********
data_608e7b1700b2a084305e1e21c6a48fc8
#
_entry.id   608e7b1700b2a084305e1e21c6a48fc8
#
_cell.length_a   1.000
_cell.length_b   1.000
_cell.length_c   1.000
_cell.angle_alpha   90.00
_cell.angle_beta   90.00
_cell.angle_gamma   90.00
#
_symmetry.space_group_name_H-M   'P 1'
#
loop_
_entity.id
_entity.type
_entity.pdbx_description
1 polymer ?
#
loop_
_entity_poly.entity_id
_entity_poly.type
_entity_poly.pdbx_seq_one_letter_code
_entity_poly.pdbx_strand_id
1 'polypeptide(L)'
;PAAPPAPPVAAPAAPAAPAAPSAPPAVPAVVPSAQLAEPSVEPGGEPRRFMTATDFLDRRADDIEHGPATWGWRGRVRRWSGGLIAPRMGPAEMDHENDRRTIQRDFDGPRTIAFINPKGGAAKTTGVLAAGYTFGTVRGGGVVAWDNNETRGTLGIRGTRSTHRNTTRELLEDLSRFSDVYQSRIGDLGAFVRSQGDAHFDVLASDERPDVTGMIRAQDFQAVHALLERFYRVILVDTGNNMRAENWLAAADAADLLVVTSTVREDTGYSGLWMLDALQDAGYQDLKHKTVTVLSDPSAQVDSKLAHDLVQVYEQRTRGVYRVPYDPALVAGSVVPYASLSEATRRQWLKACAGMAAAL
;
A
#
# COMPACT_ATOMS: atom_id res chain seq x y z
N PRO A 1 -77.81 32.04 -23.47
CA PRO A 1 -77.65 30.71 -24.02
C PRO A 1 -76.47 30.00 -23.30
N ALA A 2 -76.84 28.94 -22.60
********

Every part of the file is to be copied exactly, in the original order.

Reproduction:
data_608e7b1700b2a084305e1e21c6a48fc8
#
_entry.id   608e7b1700b2a084305e1e21c6a48fc8
#
_cell.length_a   1.000
_cell.length_b   1.000
_cell.length_c   1.000
_cell.angle_alpha   90.00
_cell.angle_beta   90.00
_cell.angle_gamma   90.00
#
_symmetry.space_group_name_H-M   'P 1'
#
loop_
_entity.id
_entity.type
_entity.pdbx_description
1 polymer ?
#
loop_
_entity_poly.entity_id
_entity_poly.type
_entity_poly.pdbx_seq_one_letter_code
_entity_poly.pdbx_strand_id
1 'polypeptide(L)'
;PAAPPAPPVAAPAAPAAPAAPSAPPAVPAVVPSAQLAEPSVEPGGEPRRFMTATDFLDRRADDIEHGPATWGWRGRVRRWSGGLIAPRMGPAEMDHENDRRTIQRDFDGPRTIAFINPKGGAAKTTGVLAAGYTFGTVRGGGVVAWDNNETRGTLGIRGTRSTHRNTTRELLEDLSRFSDVYQSRIGDLGAFVRSQGDAHFDVLASDERPDVTGMIRAQDFQAVHALLERFYRVILVDTGNNMRAENWLAAADAADLLVVTSTVREDTGYSGLWMLDALQDAGYQDLKHKTVTVLSDPSAQVDSKLAHDLVQVYEQRTRGVYRVPYDPALVAGSVVPYASLSEATRRQWLKACAGMAAAL
;
A
#
# COMPACT_ATOMS: atom_id res chain seq x y z
N PRO A 1 -77.81 32.04 -23.47
CA PRO A 1 -77.65 30.71 -24.02
C PRO A 1 -76.47 30.00 -23.30
N ALA A 2 -76.84 28.94 -22.60